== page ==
2. Curatolo P, Moavero R. Use of Nutraceutical Ingredient Combinations in the Management of Tension-Type Headaches with or without Sleep Disorders. Nutrients. 2021 May 13;13(5):1631. doi: 10.3390/nu13051631. PMID: 34067959; PMCID: PMC8152287.

  3. Healthy sleep for your baby and child. Caring for kids. (n.d.). https://caringforkids.cps.ca/handouts/pregnancy-and-babies/healthy_sleep_for_your_baby_and_child

  4. Hemamy M, Pahlavani N, Amanollahi A, Islam SMS, McVicar J, Askari G, Malekahmadi M. The effect of vitamin D and magnesium supplementation on the mental health status of attention-deficit hyperactive children: a randomized controlled trial. BMC Pediatr. 2021 Apr 17;21(1):178. doi: 10.1186/s12887-021-02631-1. Erratum in: BMC Pediatr. 2021 May 12;21(1):230. PMID: 33865361; PMCID: PMC8052751.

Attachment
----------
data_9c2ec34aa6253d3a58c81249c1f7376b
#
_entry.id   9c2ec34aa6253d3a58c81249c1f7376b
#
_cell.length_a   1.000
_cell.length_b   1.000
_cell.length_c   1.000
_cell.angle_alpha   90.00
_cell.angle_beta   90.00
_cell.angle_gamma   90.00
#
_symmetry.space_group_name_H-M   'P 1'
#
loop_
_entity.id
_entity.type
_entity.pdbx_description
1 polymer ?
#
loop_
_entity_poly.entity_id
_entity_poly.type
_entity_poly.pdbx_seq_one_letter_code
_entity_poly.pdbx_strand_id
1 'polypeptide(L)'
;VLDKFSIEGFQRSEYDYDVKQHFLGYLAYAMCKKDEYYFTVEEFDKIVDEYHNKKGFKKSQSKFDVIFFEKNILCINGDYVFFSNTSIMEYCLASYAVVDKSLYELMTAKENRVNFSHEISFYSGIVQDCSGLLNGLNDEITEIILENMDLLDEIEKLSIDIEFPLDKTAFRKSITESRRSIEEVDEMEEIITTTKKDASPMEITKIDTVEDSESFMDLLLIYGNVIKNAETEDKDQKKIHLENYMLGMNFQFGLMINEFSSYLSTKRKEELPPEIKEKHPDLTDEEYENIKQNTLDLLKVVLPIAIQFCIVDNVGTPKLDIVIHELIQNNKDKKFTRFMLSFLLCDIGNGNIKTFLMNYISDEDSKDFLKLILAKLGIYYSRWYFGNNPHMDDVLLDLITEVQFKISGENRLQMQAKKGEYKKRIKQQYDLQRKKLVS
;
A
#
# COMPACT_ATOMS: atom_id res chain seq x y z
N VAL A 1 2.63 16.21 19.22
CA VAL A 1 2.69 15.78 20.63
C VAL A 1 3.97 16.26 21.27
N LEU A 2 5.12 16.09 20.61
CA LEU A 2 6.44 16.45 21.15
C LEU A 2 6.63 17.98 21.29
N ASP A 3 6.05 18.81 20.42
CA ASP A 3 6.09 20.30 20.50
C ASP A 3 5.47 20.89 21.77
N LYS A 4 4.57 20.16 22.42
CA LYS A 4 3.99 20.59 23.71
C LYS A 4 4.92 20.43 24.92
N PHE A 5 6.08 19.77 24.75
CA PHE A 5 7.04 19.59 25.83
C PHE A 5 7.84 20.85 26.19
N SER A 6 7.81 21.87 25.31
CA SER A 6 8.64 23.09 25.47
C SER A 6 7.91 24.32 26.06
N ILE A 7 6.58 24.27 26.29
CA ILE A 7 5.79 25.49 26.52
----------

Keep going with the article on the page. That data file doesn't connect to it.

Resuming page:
5. Hudson JL, Baum JI, Diaz EC, Børsheim E. Dietary Protein Requirements in Children: Methods for Consideration. Nutrients. 2021 May 5;13(5):1554. doi: 10.3390/nu13051554. PMID: 34063030; PMCID: PMC8147948.

  6. Pecora F, Persico F, Argentiero A, Neglia C, Esposito S. The Role of Micronutrients in Support of the Immune Response against Viral Infections. Nutrients. 2020 Oct 20;12(10):3198. doi: 10.3390/nu12103198. PMID: 33092041; PMCID: PMC7589163.